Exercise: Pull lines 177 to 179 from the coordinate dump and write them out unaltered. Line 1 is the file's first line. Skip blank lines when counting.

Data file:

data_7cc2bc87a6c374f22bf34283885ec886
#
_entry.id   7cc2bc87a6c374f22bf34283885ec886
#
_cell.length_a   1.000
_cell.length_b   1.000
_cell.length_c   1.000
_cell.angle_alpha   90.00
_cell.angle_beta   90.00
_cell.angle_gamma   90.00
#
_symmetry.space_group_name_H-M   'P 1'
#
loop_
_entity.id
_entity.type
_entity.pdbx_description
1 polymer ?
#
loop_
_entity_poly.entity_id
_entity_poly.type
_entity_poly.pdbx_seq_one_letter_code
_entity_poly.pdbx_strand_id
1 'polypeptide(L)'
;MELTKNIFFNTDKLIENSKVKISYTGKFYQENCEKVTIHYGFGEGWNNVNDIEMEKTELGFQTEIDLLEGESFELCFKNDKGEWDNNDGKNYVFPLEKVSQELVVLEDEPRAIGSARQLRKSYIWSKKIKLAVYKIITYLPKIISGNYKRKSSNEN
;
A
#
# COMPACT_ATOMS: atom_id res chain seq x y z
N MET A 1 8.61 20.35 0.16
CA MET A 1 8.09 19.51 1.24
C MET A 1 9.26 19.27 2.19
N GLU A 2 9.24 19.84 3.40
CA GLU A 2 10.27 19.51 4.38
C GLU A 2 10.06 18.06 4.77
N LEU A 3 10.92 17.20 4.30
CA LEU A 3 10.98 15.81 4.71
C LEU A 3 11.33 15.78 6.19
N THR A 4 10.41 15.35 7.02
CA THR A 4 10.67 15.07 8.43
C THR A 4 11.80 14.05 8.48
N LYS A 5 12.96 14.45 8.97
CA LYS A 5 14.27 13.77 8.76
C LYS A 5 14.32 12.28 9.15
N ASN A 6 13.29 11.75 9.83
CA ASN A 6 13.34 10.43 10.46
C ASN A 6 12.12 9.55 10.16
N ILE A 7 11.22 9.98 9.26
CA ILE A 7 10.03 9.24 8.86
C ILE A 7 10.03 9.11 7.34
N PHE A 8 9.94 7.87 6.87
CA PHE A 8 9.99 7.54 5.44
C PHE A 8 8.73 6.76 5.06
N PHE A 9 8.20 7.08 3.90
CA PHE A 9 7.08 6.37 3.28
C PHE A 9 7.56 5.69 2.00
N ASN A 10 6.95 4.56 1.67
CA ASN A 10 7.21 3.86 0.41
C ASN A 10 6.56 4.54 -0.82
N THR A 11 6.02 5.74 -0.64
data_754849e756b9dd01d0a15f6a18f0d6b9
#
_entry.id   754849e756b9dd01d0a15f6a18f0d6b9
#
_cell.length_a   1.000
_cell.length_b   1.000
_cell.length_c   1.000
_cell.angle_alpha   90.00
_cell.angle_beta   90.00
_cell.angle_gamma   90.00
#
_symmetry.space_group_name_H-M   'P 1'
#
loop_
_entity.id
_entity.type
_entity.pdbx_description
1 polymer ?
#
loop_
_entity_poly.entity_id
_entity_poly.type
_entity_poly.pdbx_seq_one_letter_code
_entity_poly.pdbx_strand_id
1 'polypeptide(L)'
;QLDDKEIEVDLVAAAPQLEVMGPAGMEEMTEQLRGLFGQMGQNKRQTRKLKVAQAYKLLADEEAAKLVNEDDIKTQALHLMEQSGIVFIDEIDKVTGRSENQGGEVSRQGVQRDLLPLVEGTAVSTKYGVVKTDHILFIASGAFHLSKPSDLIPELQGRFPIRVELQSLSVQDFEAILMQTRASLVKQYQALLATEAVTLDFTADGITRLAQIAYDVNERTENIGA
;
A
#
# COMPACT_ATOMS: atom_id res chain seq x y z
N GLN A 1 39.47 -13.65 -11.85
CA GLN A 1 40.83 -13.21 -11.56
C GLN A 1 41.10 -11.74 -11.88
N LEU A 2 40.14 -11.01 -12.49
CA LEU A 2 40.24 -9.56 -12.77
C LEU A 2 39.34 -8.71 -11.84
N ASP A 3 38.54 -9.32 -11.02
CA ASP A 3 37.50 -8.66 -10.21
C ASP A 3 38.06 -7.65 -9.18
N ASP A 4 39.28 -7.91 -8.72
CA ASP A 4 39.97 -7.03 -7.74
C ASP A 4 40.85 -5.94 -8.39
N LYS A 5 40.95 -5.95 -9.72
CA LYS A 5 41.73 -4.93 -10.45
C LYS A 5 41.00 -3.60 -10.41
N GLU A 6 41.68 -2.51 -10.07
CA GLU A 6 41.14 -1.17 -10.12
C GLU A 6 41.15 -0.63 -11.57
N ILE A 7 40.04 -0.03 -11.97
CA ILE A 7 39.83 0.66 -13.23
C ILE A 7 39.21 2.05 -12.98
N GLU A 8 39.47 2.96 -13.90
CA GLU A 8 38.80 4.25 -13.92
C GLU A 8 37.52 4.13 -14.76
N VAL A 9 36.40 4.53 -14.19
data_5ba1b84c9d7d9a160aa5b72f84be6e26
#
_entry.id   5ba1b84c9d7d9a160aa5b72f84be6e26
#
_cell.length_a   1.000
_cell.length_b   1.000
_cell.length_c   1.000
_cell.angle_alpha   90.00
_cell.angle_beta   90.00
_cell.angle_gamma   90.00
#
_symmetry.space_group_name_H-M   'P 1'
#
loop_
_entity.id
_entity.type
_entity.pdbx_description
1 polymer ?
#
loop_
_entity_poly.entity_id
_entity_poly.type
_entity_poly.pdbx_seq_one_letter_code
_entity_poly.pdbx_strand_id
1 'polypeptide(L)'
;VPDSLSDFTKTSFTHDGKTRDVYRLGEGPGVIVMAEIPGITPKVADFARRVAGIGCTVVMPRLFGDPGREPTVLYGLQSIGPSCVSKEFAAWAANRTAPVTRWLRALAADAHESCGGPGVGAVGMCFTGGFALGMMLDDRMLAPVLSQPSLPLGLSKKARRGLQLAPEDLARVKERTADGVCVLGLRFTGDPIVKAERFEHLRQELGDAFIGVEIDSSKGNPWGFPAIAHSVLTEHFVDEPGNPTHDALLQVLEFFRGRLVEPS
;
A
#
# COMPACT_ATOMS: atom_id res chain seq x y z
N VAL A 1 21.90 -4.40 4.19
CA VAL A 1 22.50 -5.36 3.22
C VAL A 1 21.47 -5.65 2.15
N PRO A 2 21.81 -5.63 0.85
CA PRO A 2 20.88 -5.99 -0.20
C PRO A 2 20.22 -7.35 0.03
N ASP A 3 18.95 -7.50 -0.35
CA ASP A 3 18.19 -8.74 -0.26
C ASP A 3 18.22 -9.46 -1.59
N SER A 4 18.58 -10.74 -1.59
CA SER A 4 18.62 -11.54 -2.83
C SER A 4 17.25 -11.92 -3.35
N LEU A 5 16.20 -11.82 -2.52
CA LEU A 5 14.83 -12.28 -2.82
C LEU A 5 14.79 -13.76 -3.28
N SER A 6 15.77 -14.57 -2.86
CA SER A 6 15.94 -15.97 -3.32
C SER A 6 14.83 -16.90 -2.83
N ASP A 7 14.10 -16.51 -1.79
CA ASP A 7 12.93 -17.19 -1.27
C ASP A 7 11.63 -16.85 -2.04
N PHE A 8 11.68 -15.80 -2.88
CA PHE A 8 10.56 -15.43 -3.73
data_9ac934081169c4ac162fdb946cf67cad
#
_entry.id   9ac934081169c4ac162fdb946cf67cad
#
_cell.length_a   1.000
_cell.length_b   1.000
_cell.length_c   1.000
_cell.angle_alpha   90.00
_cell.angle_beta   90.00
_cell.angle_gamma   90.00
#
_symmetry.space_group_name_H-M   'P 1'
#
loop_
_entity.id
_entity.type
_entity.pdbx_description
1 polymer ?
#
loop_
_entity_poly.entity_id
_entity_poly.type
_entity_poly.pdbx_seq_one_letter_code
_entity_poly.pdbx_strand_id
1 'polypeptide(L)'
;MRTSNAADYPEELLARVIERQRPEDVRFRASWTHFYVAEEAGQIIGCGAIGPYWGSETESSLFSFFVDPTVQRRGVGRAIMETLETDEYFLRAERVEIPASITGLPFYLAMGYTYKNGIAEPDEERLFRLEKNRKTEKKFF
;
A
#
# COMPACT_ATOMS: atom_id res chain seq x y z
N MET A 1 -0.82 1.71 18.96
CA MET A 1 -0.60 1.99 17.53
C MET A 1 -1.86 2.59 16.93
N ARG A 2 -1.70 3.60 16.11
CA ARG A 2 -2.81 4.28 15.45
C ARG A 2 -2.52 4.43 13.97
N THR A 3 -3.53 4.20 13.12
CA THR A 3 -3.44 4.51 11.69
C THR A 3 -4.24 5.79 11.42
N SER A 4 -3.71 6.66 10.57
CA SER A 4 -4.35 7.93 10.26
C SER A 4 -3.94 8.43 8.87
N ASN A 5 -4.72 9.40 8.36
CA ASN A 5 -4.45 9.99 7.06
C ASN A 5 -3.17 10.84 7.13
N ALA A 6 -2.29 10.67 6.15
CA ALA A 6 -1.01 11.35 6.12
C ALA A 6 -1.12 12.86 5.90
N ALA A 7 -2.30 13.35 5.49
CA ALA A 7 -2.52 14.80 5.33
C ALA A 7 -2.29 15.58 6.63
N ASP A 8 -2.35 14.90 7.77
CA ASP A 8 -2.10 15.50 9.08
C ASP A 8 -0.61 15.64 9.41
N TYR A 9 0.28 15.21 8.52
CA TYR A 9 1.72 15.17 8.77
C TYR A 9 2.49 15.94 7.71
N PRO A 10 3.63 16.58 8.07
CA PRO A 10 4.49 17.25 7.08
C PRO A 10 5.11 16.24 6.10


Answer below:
_cell.angle_alpha   90.00
_cell.angle_beta   90.00
_cell.angle_gamma   90.00